Sunday, 10 March 2013


A throwaway joke quickly morphs into serious plans. My longtime friend Soymilk, who by complete coincidence ended up studying in Toukyou for the exact same term as I was invited to Kyouto, had always had the idea in mind, but last week we realised that with the way our academic schedules are likely to work out in the wake of this coming semester, if I didn't go now, I probably never would. So it's decided. Try to cram in as much Toukyou as possible in five days. Go time!

Because of my stupid-ass sleep schedule, I wake up at 6 in the evening on Friday but have to teach from 10 to 12 am on Saturday, at which point I should reasonably be sleeping. By the time I get home and make ready for my journey, I've only managed an hour's worth of recharge before I have to pack up my laptop and head out. I steal away in the late evening without telling anyone I'm leaving, or where I'm going, or how long I'll be gone. Just to be a prick. Laden with everything I've ever owned, my pack weighs more than I do. I look like a goddamn tourist, which, I guess, I now am. At least I don't have one of those stupid hiking backpacks.

Travelling alone always manages to make me feel capable and mature. No one else can guarantee my successful arrival; I have only my own skills and knowledge to depend on. Even if I have to ask someone, it was still me who had to parse the Japanese, and me who had to remember the information. Heading towards Kyouto Eki at night feels somehow sublime. There are only a handful of people to be found, which makes it feel somehow more momentous. Some of them have suitcases; fellow adventurers! I hope I don't need my passport. No passport as long as you're not crossing international boundaries, right? But then, this is Japan. You can't even buy a cell phone without your passport. I imagine them refusing to let me on the bus. 10,000 yen, burned. I'm detained incommunicado for 28 days on suspicion of terrorism. My possessions are seized, my Internet search history plumbed, and I'm deported as a sexual deviant.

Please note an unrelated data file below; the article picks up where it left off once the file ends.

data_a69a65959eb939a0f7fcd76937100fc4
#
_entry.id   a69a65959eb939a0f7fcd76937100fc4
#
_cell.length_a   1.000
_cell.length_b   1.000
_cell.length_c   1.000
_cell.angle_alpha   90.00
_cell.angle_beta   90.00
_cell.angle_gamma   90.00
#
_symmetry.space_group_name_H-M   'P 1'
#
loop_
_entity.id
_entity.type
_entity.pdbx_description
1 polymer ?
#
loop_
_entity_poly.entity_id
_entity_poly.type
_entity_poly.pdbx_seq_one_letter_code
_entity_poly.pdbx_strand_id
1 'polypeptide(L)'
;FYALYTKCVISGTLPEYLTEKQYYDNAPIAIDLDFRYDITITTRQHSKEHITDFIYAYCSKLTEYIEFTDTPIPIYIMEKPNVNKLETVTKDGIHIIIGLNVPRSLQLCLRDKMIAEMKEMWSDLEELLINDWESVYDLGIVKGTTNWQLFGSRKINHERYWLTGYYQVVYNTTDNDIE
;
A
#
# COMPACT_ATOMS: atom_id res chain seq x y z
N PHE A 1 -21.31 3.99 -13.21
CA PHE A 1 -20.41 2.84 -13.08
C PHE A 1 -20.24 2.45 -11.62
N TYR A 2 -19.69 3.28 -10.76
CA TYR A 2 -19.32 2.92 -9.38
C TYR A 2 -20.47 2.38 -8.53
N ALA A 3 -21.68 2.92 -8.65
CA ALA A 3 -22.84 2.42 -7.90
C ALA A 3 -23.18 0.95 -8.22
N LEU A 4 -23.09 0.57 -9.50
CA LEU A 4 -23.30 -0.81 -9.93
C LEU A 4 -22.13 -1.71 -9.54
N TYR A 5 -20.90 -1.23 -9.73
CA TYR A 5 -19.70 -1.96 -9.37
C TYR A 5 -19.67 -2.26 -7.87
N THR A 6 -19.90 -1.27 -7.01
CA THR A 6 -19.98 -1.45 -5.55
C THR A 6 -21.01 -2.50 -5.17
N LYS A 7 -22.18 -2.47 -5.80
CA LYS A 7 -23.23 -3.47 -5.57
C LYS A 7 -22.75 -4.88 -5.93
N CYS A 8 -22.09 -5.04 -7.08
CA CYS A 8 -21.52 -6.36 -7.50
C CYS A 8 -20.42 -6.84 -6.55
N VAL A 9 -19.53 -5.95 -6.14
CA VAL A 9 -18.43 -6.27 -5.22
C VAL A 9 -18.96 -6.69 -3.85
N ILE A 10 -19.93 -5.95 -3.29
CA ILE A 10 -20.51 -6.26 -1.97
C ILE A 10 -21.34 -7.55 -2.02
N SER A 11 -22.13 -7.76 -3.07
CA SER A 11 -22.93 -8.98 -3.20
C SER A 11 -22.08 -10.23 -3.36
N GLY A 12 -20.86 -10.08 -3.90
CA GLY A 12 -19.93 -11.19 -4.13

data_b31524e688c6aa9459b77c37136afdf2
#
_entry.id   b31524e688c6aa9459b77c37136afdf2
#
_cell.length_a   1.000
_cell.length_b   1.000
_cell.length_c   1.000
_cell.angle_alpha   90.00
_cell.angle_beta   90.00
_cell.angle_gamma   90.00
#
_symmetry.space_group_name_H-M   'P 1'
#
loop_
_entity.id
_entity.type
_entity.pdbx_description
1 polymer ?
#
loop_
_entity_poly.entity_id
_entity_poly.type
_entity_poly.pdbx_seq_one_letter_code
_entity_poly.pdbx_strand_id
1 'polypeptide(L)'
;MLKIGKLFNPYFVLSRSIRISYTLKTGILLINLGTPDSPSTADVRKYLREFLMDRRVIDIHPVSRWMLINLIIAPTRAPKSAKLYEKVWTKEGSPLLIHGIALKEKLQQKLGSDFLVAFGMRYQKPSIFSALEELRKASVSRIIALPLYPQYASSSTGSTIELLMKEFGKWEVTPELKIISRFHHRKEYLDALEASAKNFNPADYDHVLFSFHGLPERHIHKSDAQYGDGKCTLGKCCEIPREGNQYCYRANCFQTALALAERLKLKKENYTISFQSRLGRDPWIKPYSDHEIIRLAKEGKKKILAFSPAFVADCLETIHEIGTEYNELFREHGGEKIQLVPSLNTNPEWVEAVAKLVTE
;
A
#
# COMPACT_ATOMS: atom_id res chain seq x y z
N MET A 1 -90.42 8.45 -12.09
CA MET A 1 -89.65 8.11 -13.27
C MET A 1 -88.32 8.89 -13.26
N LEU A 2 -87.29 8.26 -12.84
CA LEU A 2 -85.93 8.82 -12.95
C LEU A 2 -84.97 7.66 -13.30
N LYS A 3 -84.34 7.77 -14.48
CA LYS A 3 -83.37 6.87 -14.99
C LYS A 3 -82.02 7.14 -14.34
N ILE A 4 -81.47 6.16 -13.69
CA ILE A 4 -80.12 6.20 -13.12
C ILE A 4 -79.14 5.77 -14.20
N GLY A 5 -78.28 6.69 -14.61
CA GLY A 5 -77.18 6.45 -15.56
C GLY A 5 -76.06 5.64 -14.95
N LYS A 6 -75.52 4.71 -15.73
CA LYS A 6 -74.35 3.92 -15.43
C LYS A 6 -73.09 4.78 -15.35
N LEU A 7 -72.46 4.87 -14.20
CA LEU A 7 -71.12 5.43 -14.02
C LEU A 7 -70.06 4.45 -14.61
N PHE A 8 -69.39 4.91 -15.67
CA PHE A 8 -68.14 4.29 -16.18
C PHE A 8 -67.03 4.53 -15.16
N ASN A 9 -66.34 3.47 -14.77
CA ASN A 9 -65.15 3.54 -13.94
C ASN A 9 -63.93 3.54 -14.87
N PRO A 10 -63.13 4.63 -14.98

Instead, they don't even ask for ID. Because this is Japan. I'd expected a permanent wicket somewhere inside, but instead, a battery of informal ones have been smashed together on shoddy school desks out front. I easily locate the departure area by the completely massive crowd of university students thronging around it. The night bus is notably cheaper than the daytime one, for the small tradeoff of being almost intolerable, making it naturally quite popular with those who lack the means to afford something better but possess the endurance to survive the indignity. I've also garnered a small discount for being a student, and another one for booking less than seven days from the date in question (a measure designed to tip nearly full charters through to completion). Pretty damn affordable, considering the distance. Shinkansen would have been twice the price, and I might not even have gotten a seat for that figure.

I've ridden the Greyhound before, so I have a pretty good idea of what I'll be up against. It turns out to be completely wrong. If this one experience is any indication, seats on highway buses in Japan are like seats in coach on an airplane, except not nearly as spacious and luxuriant. My backpack occupies an absurd amount of space; I have to take up contortionism just to fit. The entire vehicle rattles like a machine gun. The drivetrain sounds like human screaming. My plan is to sleep through the night to be ready for the day ahead, but it turns out it's kind of difficult to do while aboard a roiling murdercage. I somehow get in two hours, but then I'm too well-rested to fall asleep again, but too luckily not so alert that time seems to hold any meaning. Instead, I'm drawn into a netherworld built of my own repressed thoughts. My mind ranges to bizarre topics, a postmodernist pastiche of lucid dreaming, thoughts of the days ahead, and music I listened to ten years ago.